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Millions of Drone Deliveries Are Headed Your Way, Wing Says

The Alphabet-owned company's "delivery network" will begin to take shape in the next 12 months.

Alphabet Wing drone Walgreens delivery
Alphabet Wing drones make aerial deliveries from Walgreens in the Dallas-Forth Worth metro area.
Wing

Wing, the Alphabet-owned drone delivery company, will start expanding its drone delivery system beyond its original test cities starting this year.

The Wing Delivery Network will be "a decentralized, automated system that can support high-volume drone delivery across a major metro area or a more sparsely populated region," Wing CEO Adam Woodworth wrote in a blog post on Thursday.

The network will be made of drones; pads where they take off, land and recharge; and auto loaders, which will allow packages to be preloaded for pickup by a drone.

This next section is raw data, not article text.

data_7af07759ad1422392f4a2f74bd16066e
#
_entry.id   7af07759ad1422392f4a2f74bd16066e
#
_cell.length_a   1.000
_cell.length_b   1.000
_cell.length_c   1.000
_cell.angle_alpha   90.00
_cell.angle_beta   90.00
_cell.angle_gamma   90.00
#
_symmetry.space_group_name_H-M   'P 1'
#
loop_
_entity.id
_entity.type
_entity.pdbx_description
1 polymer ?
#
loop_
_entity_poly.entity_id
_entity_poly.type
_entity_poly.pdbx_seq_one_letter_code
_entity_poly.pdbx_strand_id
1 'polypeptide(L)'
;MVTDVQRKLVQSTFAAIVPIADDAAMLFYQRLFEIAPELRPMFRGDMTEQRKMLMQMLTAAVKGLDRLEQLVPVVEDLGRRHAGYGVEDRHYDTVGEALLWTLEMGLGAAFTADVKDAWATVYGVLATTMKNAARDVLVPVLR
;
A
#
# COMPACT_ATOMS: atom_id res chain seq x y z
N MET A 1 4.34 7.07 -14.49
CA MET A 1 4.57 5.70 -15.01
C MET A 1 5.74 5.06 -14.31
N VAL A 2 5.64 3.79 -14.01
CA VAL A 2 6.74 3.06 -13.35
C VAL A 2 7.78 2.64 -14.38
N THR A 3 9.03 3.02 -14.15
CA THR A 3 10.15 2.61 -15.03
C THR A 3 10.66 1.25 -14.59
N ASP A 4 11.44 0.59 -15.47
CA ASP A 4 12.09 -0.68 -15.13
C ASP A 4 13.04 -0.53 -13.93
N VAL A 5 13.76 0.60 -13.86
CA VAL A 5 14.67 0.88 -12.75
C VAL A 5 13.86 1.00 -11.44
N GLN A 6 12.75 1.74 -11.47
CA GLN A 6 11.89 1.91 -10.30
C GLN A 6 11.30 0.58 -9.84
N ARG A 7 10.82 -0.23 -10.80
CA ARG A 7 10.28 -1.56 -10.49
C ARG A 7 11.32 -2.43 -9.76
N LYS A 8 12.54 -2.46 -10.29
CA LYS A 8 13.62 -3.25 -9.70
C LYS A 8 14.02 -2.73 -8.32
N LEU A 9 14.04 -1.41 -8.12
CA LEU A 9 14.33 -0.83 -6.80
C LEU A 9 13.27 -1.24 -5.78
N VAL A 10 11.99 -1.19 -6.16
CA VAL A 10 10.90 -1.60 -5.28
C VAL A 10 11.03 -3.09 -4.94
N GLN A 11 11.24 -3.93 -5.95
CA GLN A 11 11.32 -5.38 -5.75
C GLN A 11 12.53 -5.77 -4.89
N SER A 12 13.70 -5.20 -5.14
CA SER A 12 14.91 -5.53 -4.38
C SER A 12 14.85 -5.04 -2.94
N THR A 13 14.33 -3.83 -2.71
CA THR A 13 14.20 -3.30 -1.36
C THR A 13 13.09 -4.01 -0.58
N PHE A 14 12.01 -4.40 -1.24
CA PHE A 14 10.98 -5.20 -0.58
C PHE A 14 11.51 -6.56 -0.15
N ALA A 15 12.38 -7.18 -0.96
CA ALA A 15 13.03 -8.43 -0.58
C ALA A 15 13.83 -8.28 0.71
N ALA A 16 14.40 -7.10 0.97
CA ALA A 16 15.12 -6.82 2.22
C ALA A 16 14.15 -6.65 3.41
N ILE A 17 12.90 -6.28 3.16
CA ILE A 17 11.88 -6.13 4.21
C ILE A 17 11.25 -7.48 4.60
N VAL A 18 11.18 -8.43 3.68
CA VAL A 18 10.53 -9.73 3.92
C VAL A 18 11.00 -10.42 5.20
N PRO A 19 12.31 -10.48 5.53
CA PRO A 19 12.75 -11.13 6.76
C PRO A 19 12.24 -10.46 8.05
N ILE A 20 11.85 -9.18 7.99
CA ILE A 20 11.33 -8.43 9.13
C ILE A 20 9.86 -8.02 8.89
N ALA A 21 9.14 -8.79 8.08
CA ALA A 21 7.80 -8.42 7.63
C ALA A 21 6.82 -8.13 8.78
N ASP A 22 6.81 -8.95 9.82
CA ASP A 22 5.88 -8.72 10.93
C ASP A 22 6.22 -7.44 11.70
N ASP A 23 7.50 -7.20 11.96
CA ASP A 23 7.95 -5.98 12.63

Wing is one of the companies trying to work on last-mile delivery: a package's movement from its second-to-last stop to its final destination. Wing has piloted its automated delivery system in several cities around the world, including Canberra, Australia; Helsinki, Finland; Christiansburg, Virginia; and the Dallas-Fort Worth area in Texas.

Delivery drones are in use around the globe dropping off pizzas, Amazon packages and even medical supplies. Drone delivery company Zipline has been delivering medical supplies in Rwanda (and to a lesser extent, Ghana and Nigeria) for years and at the end of 2022, was contracted for an additional 2 million deliveries through 2029. Zipline will also start delivering medicine in Tacoma, Washington, in 2024. 

Over the Christmas period, Amazon delivered packages up to 5 pounds in College Station, Texas, and Lockeford, California. Around the same time, it announced a quieter drone capable of flying in the rain. Walmart says it made 6,000 drone deliveries in seven states in 2022. Delivery companies like DoorDash are getting into the game, too. DoorDash partnered with Wing to deliver goods in Australia in this past year.

Wing says that by mid-2024 it expects its system to be "capable of handling millions of deliveries for millions of consumers."